“The Secondary Plan provides the vision and planning framework to guide the development within the Orbit Secondary Plan Area and applies to an area broader than the MZO,” Leigh said. “The MZO regulations are embedded in the Secondary Plan, providing direction related to maximum heights, minimum densities and land uses within TOC 1 and TOC 2.”

When combined with settlement lands in north Alcona, the Orbit gives the municipality most of the lands it needs to house the additional approximately 40,000 people anticipated to settle in the area in the next 30 years. So, while Innisfil may not have a choice in how many people it welcomes, it does have a say in how they are house and how much greenfield is destroyed in the creation of those homes. In fact, Innisfil requires about a third of what neighbouring Bradford West Gwillimbury does to meet a similar population target, as highlight by Coun. Alex Waters during council's questions on the plan.

That is if it’s ever built.

Steven Kirshenblatt, an Innisfil resident who spoke at the meeting and architect by trade, who has designed high-rises in the Greater Toronto Area, isn’t optimistic the Orbit - in its current proposed format - is ever going to happen.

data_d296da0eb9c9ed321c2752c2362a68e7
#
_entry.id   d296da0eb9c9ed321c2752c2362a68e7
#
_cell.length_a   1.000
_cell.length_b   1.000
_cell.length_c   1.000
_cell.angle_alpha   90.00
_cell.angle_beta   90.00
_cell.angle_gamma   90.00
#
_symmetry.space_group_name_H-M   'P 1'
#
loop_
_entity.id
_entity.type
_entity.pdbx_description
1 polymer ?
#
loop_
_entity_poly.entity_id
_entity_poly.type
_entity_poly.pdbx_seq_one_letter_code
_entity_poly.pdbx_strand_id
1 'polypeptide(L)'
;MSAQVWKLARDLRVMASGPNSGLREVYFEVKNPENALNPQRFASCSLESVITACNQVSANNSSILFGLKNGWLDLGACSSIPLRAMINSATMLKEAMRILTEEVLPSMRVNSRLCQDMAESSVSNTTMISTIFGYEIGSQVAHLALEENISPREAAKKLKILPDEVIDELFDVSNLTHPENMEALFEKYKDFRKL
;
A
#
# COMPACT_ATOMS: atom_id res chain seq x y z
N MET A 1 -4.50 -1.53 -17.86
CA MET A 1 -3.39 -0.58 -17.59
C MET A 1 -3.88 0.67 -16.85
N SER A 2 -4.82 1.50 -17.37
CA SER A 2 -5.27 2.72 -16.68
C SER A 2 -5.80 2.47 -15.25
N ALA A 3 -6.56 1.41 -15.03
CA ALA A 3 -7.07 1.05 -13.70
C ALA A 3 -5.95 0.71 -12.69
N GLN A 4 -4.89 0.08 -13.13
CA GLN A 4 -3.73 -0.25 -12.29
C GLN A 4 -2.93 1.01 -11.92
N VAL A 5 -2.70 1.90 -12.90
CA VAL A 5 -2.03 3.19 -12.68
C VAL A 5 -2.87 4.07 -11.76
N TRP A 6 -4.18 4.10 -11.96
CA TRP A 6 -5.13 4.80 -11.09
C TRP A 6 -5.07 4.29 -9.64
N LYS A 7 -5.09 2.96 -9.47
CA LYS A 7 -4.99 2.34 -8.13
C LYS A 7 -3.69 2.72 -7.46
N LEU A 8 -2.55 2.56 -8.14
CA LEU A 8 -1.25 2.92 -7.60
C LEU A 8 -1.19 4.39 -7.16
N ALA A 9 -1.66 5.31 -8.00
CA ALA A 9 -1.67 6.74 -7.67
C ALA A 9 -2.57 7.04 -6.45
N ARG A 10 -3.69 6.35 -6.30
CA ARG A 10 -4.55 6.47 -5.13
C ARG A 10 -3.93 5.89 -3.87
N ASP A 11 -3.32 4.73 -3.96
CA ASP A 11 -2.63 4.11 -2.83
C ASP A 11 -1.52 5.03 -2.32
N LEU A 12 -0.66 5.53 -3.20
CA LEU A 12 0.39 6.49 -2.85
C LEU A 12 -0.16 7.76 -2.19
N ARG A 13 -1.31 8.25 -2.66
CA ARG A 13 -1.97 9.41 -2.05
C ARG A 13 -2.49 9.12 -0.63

“This whole Orbit idea is very progressive and very outlooking, but it’s not reality,” he said. “I don’t believe this developer group will ever build it.”

And if it happens, it’s isolated from the rest of the community. That was the argument found in the comments of Brian Neebe, who questioned putting 40-storey buildings in the middle of farmers’ fields, and Darren Vella, a local planner who also lives in the community.

“How do we get the existing residents that live in Innisfil connected to the Orbit,” Vella said. “This is a community that is being developed that is completely isolated from Alcona; it is completely isolated from Lefroy. How are we going to get people who live in Innisfil today to use the Orbit?”

Looking out to 2091, planners suggest that the Orbit could house 90,000 people in the three TOCs. Vela, in his experience, has never seen a Secondary Plan with that kind of scope. Leigh stressed the importance of the document in ensuring a proper planning process for this project.

“It is important for the Secondary Plan to set the framework for the development of these lands through the Secondary Plan policies,” Leigh said. “The Secondary Plan also provides a strategy for servicing the entire Secondary Plan Area (the TOC 3 lands) to the 2091 planning horizon.” 

Even with a spring approval for the Secondary Plan, the town is unable to say when residents will begin to see development on the lands.

“It is difficult to provide a specific date for construction as this will be driven by the developers and the market,” Leigh said. “It is anticipated that construction for the proposed GO Station and development could commence within the next couple years and that there may be other related infrastructure works (bridges, roads) that may commence earlier.”

The Town of Innisfil maintains a page dedicated to the Oribt on its website. The public meeting is available to view in its entirety on the town’s YouTube page.